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A degree-distance-based connections model with negative and positive externalities

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Author Info

  • Philipp Möhlmeier

    ()
    (Center for Mathematical Economics, Bielefeld University)

  • Agnieszka Rusinowska

    ()
    (Paris School of Economics - CNRS, Centre d’Economie de la Sorbonne)

  • Emily Tanimura

    ()
    (Université Paris I Panthéon-Sorbonne, Centre d’Economie de la Sorbonne)

Abstract

We develop a modification of the connections model by Jackson and Wolinsky (1996) that takes into account negative externalities arising from the connectivity of direct and indirect neighbors, thus combining aspects of the connections model and the co-author model. We consider a general functional form for agents’ utility that incorporates both the effects of distance and of neighbors’ degree. Consequently, we introduce a framework that can be seen as a degree-distance-based connections model with both negative and positive externalities. Our analysis shows how the introduction of negative externalities modifies certain results about stability and efficiency compared to the original connections model. In particular, we see the emergence of new stable structures, such as a star with links between peripheral nodes. We also identify structures, for example, certain disconnected networks, that are efficient in our model but which could not be efficient in the original connections model. While our results are proved for the general utility function, some of them are illustrated by using a specific functional form of the degree-distance-based utility.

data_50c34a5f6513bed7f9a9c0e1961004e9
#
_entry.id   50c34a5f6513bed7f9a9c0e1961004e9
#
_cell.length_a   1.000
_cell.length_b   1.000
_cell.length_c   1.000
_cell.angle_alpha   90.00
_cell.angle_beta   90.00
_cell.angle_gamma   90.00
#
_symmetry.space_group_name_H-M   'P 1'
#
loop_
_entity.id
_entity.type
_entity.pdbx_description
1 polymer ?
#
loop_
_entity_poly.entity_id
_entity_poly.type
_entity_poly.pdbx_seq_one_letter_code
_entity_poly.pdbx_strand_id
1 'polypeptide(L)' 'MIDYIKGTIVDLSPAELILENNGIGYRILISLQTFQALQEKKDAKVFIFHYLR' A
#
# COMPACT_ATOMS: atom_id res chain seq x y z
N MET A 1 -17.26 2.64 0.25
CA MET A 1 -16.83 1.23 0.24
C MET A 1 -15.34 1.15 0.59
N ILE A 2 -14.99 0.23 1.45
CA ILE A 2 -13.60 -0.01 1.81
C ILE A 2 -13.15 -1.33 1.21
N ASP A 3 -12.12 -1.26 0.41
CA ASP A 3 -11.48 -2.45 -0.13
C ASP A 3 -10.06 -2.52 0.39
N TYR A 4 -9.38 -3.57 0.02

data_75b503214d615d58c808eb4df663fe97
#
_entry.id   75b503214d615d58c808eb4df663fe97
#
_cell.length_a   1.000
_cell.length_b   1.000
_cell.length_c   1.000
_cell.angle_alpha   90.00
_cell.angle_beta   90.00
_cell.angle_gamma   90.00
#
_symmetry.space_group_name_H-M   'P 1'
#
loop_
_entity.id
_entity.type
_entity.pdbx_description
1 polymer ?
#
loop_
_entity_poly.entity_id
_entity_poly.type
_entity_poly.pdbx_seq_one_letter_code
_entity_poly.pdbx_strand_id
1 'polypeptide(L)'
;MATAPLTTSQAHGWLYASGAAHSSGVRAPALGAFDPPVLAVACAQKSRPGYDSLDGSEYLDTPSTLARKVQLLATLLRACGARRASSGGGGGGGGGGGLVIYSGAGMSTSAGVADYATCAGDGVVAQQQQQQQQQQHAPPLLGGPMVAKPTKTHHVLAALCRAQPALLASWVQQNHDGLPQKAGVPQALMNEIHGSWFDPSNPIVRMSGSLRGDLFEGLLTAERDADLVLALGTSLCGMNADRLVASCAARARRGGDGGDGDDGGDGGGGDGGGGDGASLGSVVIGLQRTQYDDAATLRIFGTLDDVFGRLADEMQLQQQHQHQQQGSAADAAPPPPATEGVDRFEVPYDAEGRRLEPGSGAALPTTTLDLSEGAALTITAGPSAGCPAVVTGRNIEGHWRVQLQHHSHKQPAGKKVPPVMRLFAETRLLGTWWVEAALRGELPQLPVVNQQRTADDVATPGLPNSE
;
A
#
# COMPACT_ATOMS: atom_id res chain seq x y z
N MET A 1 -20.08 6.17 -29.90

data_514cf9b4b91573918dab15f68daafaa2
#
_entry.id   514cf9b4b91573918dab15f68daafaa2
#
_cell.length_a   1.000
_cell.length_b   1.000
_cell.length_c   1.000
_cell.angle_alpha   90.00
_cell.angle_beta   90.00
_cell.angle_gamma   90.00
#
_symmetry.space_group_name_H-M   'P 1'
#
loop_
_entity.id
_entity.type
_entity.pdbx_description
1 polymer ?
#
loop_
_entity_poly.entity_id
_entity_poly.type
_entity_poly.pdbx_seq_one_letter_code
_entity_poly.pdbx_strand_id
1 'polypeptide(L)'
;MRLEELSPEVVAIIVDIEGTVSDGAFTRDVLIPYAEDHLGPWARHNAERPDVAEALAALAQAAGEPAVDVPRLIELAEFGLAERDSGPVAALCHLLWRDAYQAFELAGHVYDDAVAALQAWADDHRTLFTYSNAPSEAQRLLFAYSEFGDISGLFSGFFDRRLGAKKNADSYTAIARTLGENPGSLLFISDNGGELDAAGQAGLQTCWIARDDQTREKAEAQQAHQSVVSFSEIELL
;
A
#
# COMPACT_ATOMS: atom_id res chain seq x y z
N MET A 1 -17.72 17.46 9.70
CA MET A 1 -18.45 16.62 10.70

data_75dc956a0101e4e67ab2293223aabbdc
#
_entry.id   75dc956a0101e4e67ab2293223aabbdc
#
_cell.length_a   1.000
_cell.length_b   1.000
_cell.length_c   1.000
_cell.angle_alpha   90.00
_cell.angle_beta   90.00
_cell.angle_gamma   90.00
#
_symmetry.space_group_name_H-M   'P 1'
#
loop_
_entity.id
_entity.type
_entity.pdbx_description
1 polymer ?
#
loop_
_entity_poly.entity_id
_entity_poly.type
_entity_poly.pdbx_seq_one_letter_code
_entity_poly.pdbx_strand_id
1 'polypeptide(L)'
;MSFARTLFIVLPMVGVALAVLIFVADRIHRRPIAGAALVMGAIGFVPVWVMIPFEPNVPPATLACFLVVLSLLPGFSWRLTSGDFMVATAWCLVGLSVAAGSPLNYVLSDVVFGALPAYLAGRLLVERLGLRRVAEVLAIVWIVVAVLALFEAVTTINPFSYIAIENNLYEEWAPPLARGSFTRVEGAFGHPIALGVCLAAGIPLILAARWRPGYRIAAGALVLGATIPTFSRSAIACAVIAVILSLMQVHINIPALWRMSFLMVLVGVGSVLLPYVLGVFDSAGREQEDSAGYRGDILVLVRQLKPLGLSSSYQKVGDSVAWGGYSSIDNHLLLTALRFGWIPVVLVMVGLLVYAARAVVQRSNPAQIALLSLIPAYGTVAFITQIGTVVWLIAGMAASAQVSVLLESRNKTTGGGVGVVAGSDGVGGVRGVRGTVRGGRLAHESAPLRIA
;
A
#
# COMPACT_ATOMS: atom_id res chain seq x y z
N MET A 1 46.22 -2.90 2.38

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Bibliographic Info

Paper provided by Bielefeld University, Center for Mathematical Economics in its series Working Papers with number 479.

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Length: 29 pages
Date of creation: May 2013
Date of revision:
Handle: RePEc:bie:wpaper:479

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Keywords: connections model; degree; distance; negative externalities; positive externalities; pairwise stability; efficiency;

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  1. Jackson, Matthew O. & van den Nouweland, Anne, 2005. "Strongly stable networks," Games and Economic Behavior, Elsevier, vol. 51(2), pages 420-444, May.
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Cited by:
  1. Tim Hellmann & Mathias Staudigl, 2012. "Evolution of Social networks," Working Papers 470, Bielefeld University, Center for Mathematical Economics.

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